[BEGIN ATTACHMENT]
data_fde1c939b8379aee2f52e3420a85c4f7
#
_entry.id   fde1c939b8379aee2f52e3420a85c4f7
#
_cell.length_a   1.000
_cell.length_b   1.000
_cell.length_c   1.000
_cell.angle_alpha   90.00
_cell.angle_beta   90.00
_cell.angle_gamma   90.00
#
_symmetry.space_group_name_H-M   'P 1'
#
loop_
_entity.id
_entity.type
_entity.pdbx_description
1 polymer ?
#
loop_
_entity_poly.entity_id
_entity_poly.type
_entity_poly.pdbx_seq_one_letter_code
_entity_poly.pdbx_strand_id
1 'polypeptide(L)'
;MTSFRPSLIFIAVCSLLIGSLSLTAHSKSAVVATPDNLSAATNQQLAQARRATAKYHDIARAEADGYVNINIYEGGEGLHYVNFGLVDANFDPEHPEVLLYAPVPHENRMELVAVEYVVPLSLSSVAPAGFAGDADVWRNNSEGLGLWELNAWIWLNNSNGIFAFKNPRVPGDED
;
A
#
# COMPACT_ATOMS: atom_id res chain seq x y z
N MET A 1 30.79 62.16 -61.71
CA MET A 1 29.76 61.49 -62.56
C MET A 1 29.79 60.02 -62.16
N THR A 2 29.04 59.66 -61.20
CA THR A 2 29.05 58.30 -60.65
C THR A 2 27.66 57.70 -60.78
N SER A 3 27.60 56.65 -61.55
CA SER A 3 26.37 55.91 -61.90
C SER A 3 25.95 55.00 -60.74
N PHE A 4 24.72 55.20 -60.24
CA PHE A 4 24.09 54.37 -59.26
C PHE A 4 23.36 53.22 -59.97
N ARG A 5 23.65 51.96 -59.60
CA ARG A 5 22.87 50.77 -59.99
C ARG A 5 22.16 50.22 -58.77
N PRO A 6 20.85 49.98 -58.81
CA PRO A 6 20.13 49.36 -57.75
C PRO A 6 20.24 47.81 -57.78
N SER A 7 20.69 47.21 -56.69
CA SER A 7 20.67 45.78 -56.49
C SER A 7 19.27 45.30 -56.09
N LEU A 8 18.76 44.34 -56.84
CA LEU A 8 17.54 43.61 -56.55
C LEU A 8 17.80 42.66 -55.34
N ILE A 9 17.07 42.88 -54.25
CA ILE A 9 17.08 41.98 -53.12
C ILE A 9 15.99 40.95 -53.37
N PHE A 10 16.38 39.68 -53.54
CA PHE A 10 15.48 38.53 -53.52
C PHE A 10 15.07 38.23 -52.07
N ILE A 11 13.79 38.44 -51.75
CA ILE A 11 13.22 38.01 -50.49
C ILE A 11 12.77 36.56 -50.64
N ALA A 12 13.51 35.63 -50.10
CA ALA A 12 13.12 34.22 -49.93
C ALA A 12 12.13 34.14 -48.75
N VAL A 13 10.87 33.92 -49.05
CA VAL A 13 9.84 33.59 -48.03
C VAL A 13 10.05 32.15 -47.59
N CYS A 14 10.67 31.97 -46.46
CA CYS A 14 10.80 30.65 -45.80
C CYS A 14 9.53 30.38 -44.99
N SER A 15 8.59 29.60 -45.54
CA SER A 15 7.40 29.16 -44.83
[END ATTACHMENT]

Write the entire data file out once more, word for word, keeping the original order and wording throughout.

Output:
data_fde1c939b8379aee2f52e3420a85c4f7
#
_entry.id   fde1c939b8379aee2f52e3420a85c4f7
#
_cell.length_a   1.000
_cell.length_b   1.000
_cell.length_c   1.000
_cell.angle_alpha   90.00
_cell.angle_beta   90.00
_cell.angle_gamma   90.00
#
_symmetry.space_group_name_H-M   'P 1'
#
loop_
_entity.id
_entity.type
_entity.pdbx_description
1 polymer ?
#
loop_
_entity_poly.entity_id
_entity_poly.type
_entity_poly.pdbx_seq_one_letter_code
_entity_poly.pdbx_strand_id
1 'polypeptide(L)'
;MTSFRPSLIFIAVCSLLIGSLSLTAHSKSAVVATPDNLSAATNQQLAQARRATAKYHDIARAEADGYVNINIYEGGEGLHYVNFGLVDANFDPEHPEVLLYAPVPHENRMELVAVEYVVPLSLSSVAPAGFAGDADVWRNNSEGLGLWELNAWIWLNNSNGIFAFKNPRVPGDED
;
A
#
# COMPACT_ATOMS: atom_id res chain seq x y z
N MET A 1 30.79 62.16 -61.71
CA MET A 1 29.76 61.49 -62.56
C MET A 1 29.79 60.02 -62.16
N THR A 2 29.04 59.66 -61.20
CA THR A 2 29.05 58.30 -60.65
C THR A 2 27.66 57.70 -60.78
N SER A 3 27.60 56.65 -61.55
CA SER A 3 26.37 55.91 -61.90
C SER A 3 25.95 55.00 -60.74
N PHE A 4 24.72 55.20 -60.24
CA PHE A 4 24.09 54.37 -59.26
C PHE A 4 23.36 53.22 -59.97
N ARG A 5 23.65 51.96 -59.60
CA ARG A 5 22.87 50.77 -59.99
C ARG A 5 22.16 50.22 -58.77
N PRO A 6 20.85 49.98 -58.81
CA PRO A 6 20.13 49.36 -57.75
C PRO A 6 20.24 47.81 -57.78
N SER A 7 20.69 47.21 -56.69
CA SER A 7 20.67 45.78 -56.49
C SER A 7 19.27 45.30 -56.09
N LEU A 8 18.76 44.34 -56.84
CA LEU A 8 17.54 43.61 -56.55
C LEU A 8 17.80 42.66 -55.34
N ILE A 9 17.07 42.88 -54.25
CA ILE A 9 17.08 41.98 -53.12
C ILE A 9 15.99 40.95 -53.37
N PHE A 10 16.38 39.68 -53.54
CA PHE A 10 15.48 38.53 -53.52
C PHE A 10 15.07 38.23 -52.07
N ILE A 11 13.79 38.44 -51.75
CA ILE A 11 13.22 38.01 -50.49
C ILE A 11 12.77 36.56 -50.64
N ALA A 12 13.51 35.63 -50.10
CA ALA A 12 13.12 34.22 -49.93
C ALA A 12 12.13 34.14 -48.75
N VAL A 13 10.87 33.92 -49.05
CA VAL A 13 9.84 33.59 -48.03
C VAL A 13 10.05 32.15 -47.59
N CYS A 14 10.67 31.97 -46.46
CA CYS A 14 10.80 30.65 -45.80
C CYS A 14 9.53 30.38 -44.99
N SER A 15 8.59 29.60 -45.54
CA SER A 15 7.40 29.16 -44.83